Thursday, April 9, 2015

Assessment in Languages: Creating French Program Curricular Maps

Assessment continues to play an important role in the development of the French program at Jewell. This semester as Chair of the Department of Languages I have had opportunity to view our language programs through a new lense, through curricular mapping. Upon first view, the original curricular map did not seem promising. How could a simple chart listing courses on one side, learning outcomes on the top with blocks filled with I (introduced), P (practiced), and A (assessed) work in a discipline in which linguistic material is always practiced and assessed? It seemed the explanations of the curricular structure of the language program in our assessment plan was more detailed, and therefore, more helpful. Admittedly, it's a lot of reading, and maybe not as easily comprehensible to someone outside the discipline.

William Jewell College Department of Languages: Learning Outcomes of the French Major 2015
So after researching other kinds of curricular maps, I proposed a template that listed slightly revised learning outcomes by type: content, competencies, and the targeted proficiency level, which could further define how similar material is handled in a new way in different course levels and also list what linguistic skills each course aims to develop in the students.

William Jewell College Department of Languages: French Major Curricular Map 2015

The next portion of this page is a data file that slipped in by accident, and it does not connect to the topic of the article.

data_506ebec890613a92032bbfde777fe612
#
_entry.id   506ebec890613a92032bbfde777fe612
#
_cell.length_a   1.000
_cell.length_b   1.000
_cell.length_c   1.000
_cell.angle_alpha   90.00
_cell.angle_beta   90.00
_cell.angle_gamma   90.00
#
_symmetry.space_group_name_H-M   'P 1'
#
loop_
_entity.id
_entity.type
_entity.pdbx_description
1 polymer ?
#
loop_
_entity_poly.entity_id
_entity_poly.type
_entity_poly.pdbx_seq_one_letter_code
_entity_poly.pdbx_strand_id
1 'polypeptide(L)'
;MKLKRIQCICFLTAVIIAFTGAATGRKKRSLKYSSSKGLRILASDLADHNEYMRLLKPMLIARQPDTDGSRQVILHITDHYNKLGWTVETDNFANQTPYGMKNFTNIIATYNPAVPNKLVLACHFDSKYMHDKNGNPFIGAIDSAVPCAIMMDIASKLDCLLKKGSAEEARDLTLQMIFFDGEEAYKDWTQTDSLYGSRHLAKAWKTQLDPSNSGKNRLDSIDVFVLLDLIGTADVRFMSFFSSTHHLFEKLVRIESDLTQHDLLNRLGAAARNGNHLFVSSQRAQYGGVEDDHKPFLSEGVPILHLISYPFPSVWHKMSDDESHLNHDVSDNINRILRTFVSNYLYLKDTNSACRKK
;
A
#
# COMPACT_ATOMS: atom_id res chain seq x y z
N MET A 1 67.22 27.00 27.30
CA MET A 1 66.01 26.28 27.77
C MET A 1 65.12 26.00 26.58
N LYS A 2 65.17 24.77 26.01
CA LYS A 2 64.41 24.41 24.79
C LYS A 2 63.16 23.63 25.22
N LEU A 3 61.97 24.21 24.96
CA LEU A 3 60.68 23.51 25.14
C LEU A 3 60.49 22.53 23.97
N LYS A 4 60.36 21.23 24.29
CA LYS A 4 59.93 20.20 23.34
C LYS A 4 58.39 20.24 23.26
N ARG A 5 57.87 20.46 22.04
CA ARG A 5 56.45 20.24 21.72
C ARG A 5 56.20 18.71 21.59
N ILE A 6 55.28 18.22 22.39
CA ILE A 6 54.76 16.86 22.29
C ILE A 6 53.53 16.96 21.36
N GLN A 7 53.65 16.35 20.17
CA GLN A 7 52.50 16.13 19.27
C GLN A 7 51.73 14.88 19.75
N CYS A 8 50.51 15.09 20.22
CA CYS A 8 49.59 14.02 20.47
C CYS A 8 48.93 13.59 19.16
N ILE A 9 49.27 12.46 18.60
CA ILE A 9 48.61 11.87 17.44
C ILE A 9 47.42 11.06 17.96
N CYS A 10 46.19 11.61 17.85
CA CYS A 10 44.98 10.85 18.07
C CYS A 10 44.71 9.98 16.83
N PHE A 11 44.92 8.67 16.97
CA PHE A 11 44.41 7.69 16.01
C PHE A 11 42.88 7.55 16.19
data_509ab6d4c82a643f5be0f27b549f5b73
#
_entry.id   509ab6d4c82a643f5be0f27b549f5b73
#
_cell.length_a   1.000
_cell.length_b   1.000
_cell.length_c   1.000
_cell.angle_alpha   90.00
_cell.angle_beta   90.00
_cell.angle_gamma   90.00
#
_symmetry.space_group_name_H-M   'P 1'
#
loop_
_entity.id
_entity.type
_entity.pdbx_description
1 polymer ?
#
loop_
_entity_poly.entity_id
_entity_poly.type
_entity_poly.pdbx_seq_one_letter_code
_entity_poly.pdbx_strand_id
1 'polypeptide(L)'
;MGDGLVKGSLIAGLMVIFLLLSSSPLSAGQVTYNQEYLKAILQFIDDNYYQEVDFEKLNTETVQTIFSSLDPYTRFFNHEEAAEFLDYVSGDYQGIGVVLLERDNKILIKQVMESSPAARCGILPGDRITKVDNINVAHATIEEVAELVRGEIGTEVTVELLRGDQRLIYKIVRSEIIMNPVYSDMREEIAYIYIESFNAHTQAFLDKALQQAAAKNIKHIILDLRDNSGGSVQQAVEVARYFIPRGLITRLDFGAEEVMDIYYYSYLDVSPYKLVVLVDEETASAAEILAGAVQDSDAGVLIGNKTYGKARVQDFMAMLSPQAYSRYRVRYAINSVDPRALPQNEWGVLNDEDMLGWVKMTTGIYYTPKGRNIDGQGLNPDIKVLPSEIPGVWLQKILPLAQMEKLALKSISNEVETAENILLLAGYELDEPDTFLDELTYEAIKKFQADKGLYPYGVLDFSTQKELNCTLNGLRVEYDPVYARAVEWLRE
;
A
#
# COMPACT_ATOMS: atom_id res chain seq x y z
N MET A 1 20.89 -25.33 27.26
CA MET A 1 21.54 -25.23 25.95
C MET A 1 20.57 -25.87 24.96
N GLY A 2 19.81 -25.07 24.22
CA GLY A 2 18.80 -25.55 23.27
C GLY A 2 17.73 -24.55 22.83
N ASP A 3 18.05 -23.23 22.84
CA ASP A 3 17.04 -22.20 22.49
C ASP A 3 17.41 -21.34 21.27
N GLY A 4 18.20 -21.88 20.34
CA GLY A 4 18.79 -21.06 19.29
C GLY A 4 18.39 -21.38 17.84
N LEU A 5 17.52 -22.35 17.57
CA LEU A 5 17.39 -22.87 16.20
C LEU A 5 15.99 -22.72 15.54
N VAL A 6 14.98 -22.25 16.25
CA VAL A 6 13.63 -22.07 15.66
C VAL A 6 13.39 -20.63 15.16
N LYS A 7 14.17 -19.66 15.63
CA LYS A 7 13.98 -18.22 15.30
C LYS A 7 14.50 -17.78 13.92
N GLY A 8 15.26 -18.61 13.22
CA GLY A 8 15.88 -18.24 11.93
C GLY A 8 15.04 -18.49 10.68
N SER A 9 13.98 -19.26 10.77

I also added a section about what happens on the course level in order to link activities to assessment tools, something that might help a new faculty member understand how those learning outcomes happen and contribute to his/her understanding of course design. Another section that seemed important to me was the program level in order to give the big picture, showing how each course could be connected to the program's overall vision. Finally, the program should contribute to high impact practices of the college and support the educational values of the institution.

William Jewell College Department of Languages: French Lower-Division Language Curricular Map 2015
Upon reflection, it seemed the program was lacking an element: the lower-division language courses that are foundational to the major and while not part of major by requirement, a student should move seemlessly from the 200-level course into the introductory course to the major.

While it appears to be much more wordy than a simple letter in box, the chart seems to be a worthwhile effort to make. It provides a quick overview of the program and outlines briefly the important elements that make an individual program unique but also represents the essential connections that bring about successful student achievement.

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